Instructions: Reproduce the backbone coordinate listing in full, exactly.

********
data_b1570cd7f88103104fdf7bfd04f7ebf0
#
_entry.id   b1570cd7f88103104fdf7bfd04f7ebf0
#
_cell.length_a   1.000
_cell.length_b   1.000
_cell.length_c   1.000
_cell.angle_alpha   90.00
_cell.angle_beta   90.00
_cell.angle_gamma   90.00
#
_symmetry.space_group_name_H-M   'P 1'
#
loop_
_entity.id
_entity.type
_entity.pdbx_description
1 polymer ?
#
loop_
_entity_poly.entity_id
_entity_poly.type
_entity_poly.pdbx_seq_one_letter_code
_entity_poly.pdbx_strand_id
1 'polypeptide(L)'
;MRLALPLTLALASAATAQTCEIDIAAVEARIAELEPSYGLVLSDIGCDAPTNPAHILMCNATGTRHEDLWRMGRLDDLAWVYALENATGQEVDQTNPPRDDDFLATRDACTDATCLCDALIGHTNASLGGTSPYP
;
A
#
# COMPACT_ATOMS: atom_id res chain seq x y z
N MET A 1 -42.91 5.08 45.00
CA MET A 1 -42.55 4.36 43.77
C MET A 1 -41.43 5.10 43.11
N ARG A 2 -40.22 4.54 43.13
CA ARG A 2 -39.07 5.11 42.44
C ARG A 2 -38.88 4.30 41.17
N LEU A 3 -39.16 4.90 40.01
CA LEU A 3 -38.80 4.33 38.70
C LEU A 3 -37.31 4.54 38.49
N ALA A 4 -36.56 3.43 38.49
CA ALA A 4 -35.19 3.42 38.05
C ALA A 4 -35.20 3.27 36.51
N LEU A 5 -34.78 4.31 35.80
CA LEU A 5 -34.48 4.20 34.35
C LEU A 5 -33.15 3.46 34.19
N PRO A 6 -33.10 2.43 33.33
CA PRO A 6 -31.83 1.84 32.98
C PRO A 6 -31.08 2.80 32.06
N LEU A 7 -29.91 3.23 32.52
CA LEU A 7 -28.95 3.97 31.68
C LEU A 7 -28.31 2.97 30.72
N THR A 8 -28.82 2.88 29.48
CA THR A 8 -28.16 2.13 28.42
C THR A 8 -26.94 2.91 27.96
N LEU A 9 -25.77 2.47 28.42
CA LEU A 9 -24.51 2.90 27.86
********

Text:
data_b1570cd7f88103104fdf7bfd04f7ebf0
#
_entry.id   b1570cd7f88103104fdf7bfd04f7ebf0
#
_cell.length_a   1.000
_cell.length_b   1.000
_cell.length_c   1.000
_cell.angle_alpha   90.00
_cell.angle_beta   90.00
_cell.angle_gamma   90.00
#
_symmetry.space_group_name_H-M   'P 1'
#
loop_
_entity.id
_entity.type
_entity.pdbx_description
1 polymer ?
#
loop_
_entity_poly.entity_id
_entity_poly.type
_entity_poly.pdbx_seq_one_letter_code
_entity_poly.pdbx_strand_id
1 'polypeptide(L)'
;MRLALPLTLALASAATAQTCEIDIAAVEARIAELEPSYGLVLSDIGCDAPTNPAHILMCNATGTRHEDLWRMGRLDDLAWVYALENATGQEVDQTNPPRDDDFLATRDACTDATCLCDALIGHTNASLGGTSPYP
;
A
#
# COMPACT_ATOMS: atom_id res chain seq x y z
N MET A 1 -42.91 5.08 45.00
CA MET A 1 -42.55 4.36 43.77
C MET A 1 -41.43 5.10 43.11
N ARG A 2 -40.22 4.54 43.13
CA ARG A 2 -39.07 5.11 42.44
C ARG A 2 -38.88 4.30 41.17
N LEU A 3 -39.16 4.90 40.01
CA LEU A 3 -38.80 4.33 38.70
C LEU A 3 -37.31 4.54 38.49
N ALA A 4 -36.56 3.43 38.49
CA ALA A 4 -35.19 3.42 38.05
C ALA A 4 -35.20 3.27 36.51
N LEU A 5 -34.78 4.31 35.80
CA LEU A 5 -34.48 4.20 34.35
C LEU A 5 -33.15 3.46 34.19
N PRO A 6 -33.10 2.43 33.33
CA PRO A 6 -31.83 1.84 32.98
C PRO A 6 -31.08 2.80 32.06
N LEU A 7 -29.91 3.23 32.52
CA LEU A 7 -28.95 3.97 31.68
C LEU A 7 -28.31 2.97 30.72
N THR A 8 -28.82 2.88 29.48
CA THR A 8 -28.16 2.13 28.42
C THR A 8 -26.94 2.91 27.96
N LEU A 9 -25.77 2.47 28.42
CA LEU A 9 -24.51 2.90 27.86